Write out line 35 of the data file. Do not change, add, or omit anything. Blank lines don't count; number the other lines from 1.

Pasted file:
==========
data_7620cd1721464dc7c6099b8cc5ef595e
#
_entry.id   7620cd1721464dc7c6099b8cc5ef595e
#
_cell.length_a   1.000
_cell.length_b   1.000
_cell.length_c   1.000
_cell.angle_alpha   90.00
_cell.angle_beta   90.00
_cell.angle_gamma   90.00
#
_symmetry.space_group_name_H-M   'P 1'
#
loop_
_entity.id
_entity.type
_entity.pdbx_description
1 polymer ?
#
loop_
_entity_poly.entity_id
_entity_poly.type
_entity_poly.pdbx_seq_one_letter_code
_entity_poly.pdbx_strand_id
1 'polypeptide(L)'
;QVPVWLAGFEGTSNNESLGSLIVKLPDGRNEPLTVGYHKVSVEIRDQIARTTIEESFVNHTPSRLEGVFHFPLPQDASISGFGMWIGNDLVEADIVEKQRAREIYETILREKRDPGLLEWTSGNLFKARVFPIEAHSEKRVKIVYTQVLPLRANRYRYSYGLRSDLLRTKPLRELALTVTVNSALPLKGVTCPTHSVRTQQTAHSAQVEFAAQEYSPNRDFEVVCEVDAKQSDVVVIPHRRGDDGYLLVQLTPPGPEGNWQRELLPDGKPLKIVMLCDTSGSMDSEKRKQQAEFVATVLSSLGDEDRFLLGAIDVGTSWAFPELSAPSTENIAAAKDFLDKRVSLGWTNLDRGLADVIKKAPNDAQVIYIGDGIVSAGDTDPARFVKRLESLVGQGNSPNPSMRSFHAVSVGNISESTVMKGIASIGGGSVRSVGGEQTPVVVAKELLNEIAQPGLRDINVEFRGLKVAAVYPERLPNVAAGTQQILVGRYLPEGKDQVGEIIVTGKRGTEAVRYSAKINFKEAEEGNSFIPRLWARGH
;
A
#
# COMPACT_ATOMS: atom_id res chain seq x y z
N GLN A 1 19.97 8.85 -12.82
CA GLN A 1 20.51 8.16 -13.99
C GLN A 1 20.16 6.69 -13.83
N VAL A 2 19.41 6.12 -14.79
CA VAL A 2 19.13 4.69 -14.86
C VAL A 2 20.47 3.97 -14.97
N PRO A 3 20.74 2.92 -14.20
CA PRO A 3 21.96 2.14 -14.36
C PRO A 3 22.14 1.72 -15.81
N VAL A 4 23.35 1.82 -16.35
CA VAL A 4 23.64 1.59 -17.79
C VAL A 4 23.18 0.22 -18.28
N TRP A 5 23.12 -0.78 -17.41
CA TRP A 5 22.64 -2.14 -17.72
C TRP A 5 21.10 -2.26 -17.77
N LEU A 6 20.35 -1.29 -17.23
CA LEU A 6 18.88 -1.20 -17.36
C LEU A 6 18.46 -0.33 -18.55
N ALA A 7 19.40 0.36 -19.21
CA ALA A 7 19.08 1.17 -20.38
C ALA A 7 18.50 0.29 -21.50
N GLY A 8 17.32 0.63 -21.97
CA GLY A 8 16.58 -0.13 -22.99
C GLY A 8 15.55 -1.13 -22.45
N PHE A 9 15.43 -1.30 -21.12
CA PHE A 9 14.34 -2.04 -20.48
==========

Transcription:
CA VAL A 2 19.13 4.69 -14.86